Linda Savitt, an attorney for the defense, was similarly cagey when asked about a settlement, explaining that "There was a mediation," and that anything involved in that process is privileged.
I think we can assume the Times offered a number that Simers rejected and, let's hope, just because it's T.J., that he did so loudly and with his usual bluster.
Maybe it was because he was underdressed, but Maharaj seemed uncomfortable. I asked him about certain claims in the complaint, but he said he hadn't read it, had no information about any settlement offer or discussion of one, and by the way, had I seen the big photo spread on Syria in yesterday's paper? He also wanted to know how long my commute took this morning from Santa Monica.
Simers' complaint was a detailed account of how the paper supposedly manipulated his temporary disability into an excuse for chilling his strident voice. It described how management spun his paper-approved video encounter with then-Laker Dwight Howard into an undisclosed conflict of interest involving an agent, a script and a TV program Simers denied was ever an actual business deal.
If having an agent, if pitching scripts, were a firing offense, the L.A. Times newsroom would be populated only by food writers and page designers formatting text from scribes filing phone-reported stories remotely from Iowa -- this is Hollywood, people, where the valet at The Ivy has three scripts in turnaround.
The first witness scheduled was retired Sports Editor Mike James, who arrived early wearing a suit, tie and the demeanor of a guy who'd rather be having his toenails pulled out with pliers. We nodded, and he said, "This is really how I want to spend my retirement."
By the time he was called to the stand well after lunch, James had removed the tie (must be a Times dress code thing), and fulfilled his reputation as someone who could be situationally well-spoken but generally meek, a department supervisor whom management used to twirl around like a fork in spaghetti.
The way things were going, James could be on the stand until Halloween. Other names on the witness list include Tommy Lasorda, Chris Paul, Joe Torre, Ned Colletti and a bunch of Times staffers, including Bill Dwyre, Helene Elliott and Dylan Hernandez.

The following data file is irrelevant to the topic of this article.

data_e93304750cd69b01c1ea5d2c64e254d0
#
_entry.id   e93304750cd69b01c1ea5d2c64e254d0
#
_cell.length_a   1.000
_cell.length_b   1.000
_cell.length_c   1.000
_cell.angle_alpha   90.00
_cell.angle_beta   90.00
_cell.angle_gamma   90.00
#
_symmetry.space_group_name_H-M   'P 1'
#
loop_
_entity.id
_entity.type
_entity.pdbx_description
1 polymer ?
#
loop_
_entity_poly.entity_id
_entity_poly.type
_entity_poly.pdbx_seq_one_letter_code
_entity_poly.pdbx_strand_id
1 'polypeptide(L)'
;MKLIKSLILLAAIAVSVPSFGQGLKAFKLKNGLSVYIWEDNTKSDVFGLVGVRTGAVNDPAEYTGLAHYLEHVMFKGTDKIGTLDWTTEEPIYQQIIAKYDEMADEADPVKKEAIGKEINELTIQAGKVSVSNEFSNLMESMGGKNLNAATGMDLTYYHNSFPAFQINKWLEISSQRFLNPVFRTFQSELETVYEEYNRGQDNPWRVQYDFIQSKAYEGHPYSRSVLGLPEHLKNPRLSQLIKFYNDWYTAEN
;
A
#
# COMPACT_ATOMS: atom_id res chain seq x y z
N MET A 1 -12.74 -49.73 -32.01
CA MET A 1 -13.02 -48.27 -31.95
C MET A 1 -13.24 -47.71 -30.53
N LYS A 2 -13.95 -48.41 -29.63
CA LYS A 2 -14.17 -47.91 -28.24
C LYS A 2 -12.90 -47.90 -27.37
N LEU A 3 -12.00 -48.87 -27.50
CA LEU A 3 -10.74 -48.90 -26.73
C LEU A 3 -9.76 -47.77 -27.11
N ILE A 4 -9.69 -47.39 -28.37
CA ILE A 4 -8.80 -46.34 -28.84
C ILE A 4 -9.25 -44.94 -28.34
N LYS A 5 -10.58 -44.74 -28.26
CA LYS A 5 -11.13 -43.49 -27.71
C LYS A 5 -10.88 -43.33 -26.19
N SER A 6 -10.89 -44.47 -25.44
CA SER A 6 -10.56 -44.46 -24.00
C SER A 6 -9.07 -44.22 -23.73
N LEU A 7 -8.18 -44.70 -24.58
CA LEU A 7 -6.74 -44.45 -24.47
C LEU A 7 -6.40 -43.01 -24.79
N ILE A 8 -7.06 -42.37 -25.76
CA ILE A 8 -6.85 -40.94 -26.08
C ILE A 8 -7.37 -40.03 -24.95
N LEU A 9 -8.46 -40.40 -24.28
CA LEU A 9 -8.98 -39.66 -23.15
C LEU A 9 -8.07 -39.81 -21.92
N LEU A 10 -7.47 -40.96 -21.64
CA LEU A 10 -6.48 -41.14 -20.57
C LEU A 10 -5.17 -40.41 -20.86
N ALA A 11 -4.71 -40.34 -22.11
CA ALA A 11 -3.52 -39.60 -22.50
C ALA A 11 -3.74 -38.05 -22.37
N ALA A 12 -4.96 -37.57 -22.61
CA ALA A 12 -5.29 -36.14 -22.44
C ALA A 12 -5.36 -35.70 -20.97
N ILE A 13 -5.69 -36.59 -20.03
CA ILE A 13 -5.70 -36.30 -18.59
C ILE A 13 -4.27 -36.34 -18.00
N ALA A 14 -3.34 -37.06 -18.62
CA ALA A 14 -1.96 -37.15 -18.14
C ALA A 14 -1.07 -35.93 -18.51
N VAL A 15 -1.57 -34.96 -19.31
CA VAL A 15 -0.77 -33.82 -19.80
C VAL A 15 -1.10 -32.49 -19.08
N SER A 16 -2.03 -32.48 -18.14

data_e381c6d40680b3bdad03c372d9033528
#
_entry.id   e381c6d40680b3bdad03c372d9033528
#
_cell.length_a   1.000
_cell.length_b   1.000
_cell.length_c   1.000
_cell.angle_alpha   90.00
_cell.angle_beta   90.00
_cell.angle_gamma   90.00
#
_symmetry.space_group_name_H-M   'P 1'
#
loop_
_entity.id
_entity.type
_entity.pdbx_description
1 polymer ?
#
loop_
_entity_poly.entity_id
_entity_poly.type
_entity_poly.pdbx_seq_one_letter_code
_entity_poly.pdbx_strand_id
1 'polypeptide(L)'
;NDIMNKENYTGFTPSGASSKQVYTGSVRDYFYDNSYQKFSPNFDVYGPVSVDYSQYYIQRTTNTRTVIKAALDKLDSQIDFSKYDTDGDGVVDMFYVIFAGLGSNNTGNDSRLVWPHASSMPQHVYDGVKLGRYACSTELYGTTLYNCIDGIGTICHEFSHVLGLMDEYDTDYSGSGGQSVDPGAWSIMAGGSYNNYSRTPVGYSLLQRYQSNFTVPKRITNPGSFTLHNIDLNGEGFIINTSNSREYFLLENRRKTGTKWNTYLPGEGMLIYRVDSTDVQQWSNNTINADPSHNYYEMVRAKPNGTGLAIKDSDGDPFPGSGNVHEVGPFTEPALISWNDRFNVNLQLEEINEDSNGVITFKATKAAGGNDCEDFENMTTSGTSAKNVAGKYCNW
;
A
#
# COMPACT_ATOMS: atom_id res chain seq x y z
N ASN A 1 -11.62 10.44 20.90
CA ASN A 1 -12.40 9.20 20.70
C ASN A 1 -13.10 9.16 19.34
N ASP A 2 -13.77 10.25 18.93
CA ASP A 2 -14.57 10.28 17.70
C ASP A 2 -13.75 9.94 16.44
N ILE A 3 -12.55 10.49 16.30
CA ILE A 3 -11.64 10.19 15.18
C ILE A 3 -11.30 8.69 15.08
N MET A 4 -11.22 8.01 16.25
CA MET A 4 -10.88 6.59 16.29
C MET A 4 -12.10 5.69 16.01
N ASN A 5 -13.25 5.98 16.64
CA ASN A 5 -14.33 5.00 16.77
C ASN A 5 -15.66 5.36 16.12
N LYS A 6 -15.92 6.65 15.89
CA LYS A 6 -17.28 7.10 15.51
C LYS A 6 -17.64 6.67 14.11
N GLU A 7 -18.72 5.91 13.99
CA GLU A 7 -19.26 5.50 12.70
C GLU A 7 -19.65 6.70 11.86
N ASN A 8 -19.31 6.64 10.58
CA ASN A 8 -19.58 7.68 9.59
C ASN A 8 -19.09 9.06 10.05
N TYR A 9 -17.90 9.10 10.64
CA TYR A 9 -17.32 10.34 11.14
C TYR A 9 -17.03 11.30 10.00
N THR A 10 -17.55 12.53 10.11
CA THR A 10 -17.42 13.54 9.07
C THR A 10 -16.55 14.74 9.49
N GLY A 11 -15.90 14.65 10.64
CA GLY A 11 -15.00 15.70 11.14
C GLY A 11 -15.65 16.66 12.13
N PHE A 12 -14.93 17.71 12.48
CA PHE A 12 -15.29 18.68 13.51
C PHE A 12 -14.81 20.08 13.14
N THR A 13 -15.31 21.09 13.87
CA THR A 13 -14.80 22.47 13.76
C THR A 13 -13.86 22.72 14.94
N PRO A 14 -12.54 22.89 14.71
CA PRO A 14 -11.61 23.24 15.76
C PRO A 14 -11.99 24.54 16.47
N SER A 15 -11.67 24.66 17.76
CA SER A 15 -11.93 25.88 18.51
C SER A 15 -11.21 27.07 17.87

I'm sorry I won't get to hear what they have to say, and I'm in no position to choose a winner here. I know little about the case other than gossip, what I read in Simers' complaint and in The Times' answer, and what I heard today. But it sure sounds to me like age, health and ethics aren't really the issue. It seems to me the issue is a double standard of employee treatment, and is that against the law?
If The Times has ethical concerns about its journalists working for other media, why are some sports columnists (currently Bill Plaschke, formerly Simers) allowed to broadcast from The Times' newsroom several times a week live on ESPN when other writers have been told they're not allowed to write for sports magazines? If The Times truly is concerned with the public conduct of its reporters, how does it justify the hypocrisy of enabling Plaschke's high profile after he embarrassed the paper with his lurid, soft-porn comments about actress Helen Hunt during a sports radio host gig in early 2013?
Will the jury vote to force the paper to write Simers a check big enough to soothe his hurt feelings? Will they find his abrasive persona, or something else, compelling evidence that he deserved what he got? Will this case settle or reach a verdict before the plunging stock value motivates Tribune to sell the paper to Eli Broad?
Editor's note: I'm told this reality show is playing in Dept. 89 on the fifth floor of the Stanley Mosk Courthouse downtown.